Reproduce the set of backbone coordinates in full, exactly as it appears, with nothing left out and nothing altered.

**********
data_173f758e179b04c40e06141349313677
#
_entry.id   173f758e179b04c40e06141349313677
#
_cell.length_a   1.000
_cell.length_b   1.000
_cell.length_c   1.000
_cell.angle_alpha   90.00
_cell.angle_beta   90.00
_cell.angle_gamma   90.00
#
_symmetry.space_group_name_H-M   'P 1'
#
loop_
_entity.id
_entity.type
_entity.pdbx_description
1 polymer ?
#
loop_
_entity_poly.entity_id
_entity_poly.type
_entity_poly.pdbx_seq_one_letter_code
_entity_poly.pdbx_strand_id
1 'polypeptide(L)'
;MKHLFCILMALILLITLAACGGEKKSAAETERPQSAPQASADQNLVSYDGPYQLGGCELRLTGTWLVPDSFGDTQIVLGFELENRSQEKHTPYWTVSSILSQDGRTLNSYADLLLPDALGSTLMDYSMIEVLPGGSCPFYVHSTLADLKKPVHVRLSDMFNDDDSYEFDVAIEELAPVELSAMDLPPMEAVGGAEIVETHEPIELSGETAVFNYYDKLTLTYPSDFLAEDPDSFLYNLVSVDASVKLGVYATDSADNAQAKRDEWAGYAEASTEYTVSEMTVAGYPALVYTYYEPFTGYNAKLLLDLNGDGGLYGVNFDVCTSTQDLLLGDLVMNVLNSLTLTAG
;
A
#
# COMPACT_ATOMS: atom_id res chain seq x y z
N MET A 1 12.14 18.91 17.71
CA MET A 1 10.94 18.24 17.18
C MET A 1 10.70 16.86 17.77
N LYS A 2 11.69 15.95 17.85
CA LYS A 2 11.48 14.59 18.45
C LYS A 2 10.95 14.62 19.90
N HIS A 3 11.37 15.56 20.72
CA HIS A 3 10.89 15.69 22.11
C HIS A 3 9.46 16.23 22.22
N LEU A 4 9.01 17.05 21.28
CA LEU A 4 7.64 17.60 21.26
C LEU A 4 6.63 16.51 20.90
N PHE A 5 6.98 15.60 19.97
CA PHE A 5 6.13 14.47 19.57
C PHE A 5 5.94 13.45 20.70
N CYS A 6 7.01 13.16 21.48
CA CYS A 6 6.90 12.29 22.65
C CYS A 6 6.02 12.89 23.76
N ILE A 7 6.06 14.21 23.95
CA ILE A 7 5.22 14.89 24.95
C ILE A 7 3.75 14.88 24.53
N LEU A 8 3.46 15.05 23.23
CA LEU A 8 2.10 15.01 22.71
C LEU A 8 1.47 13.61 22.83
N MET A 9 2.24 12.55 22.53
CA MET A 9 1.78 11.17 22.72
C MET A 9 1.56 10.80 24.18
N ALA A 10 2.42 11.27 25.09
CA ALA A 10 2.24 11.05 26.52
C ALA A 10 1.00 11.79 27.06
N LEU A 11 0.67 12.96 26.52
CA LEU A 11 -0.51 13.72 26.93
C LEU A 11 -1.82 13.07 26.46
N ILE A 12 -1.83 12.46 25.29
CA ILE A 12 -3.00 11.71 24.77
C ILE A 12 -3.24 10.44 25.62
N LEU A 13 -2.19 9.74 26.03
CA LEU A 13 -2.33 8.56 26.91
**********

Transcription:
data_173f758e179b04c40e06141349313677
#
_entry.id   173f758e179b04c40e06141349313677
#
_cell.length_a   1.000
_cell.length_b   1.000
_cell.length_c   1.000
_cell.angle_alpha   90.00
_cell.angle_beta   90.00
_cell.angle_gamma   90.00
#
_symmetry.space_group_name_H-M   'P 1'
#
loop_
_entity.id
_entity.type
_entity.pdbx_description
1 polymer ?
#
loop_
_entity_poly.entity_id
_entity_poly.type
_entity_poly.pdbx_seq_one_letter_code
_entity_poly.pdbx_strand_id
1 'polypeptide(L)'
;MKHLFCILMALILLITLAACGGEKKSAAETERPQSAPQASADQNLVSYDGPYQLGGCELRLTGTWLVPDSFGDTQIVLGFELENRSQEKHTPYWTVSSILSQDGRTLNSYADLLLPDALGSTLMDYSMIEVLPGGSCPFYVHSTLADLKKPVHVRLSDMFNDDDSYEFDVAIEELAPVELSAMDLPPMEAVGGAEIVETHEPIELSGETAVFNYYDKLTLTYPSDFLAEDPDSFLYNLVSVDASVKLGVYATDSADNAQAKRDEWAGYAEASTEYTVSEMTVAGYPALVYTYYEPFTGYNAKLLLDLNGDGGLYGVNFDVCTSTQDLLLGDLVMNVLNSLTLTAG
;
A
#
# COMPACT_ATOMS: atom_id res chain seq x y z
N MET A 1 12.14 18.91 17.71
CA MET A 1 10.94 18.24 17.18
C MET A 1 10.70 16.86 17.77
N LYS A 2 11.69 15.95 17.85
CA LYS A 2 11.48 14.59 18.45
C LYS A 2 10.95 14.62 19.90
N HIS A 3 11.37 15.56 20.72
CA HIS A 3 10.89 15.69 22.11
C HIS A 3 9.46 16.23 22.22
N LEU A 4 9.01 17.05 21.28
CA LEU A 4 7.64 17.60 21.26
C LEU A 4 6.63 16.51 20.90
N PHE A 5 6.98 15.60 19.97
CA PHE A 5 6.13 14.47 19.57
C PHE A 5 5.94 13.45 20.70
N CYS A 6 7.01 13.16 21.48
CA CYS A 6 6.90 12.29 22.65
C CYS A 6 6.02 12.89 23.76
N ILE A 7 6.06 14.21 23.95
CA ILE A 7 5.22 14.89 24.95
C ILE A 7 3.75 14.88 24.53
N LEU A 8 3.46 15.05 23.23
CA LEU A 8 2.10 15.01 22.71
C LEU A 8 1.47 13.61 22.83
N MET A 9 2.24 12.55 22.53
CA MET A 9 1.78 11.17 22.72
C MET A 9 1.56 10.80 24.18
N ALA A 10 2.42 11.27 25.09
CA ALA A 10 2.24 11.05 26.52
C ALA A 10 1.00 11.79 27.06
N LEU A 11 0.67 12.96 26.52
CA LEU A 11 -0.51 13.72 26.93
C LEU A 11 -1.82 13.07 26.46
N ILE A 12 -1.83 12.46 25.29
CA ILE A 12 -3.00 11.71 24.77
C ILE A 12 -3.24 10.44 25.62
N LEU A 13 -2.19 9.74 26.03
CA LEU A 13 -2.33 8.56 26.91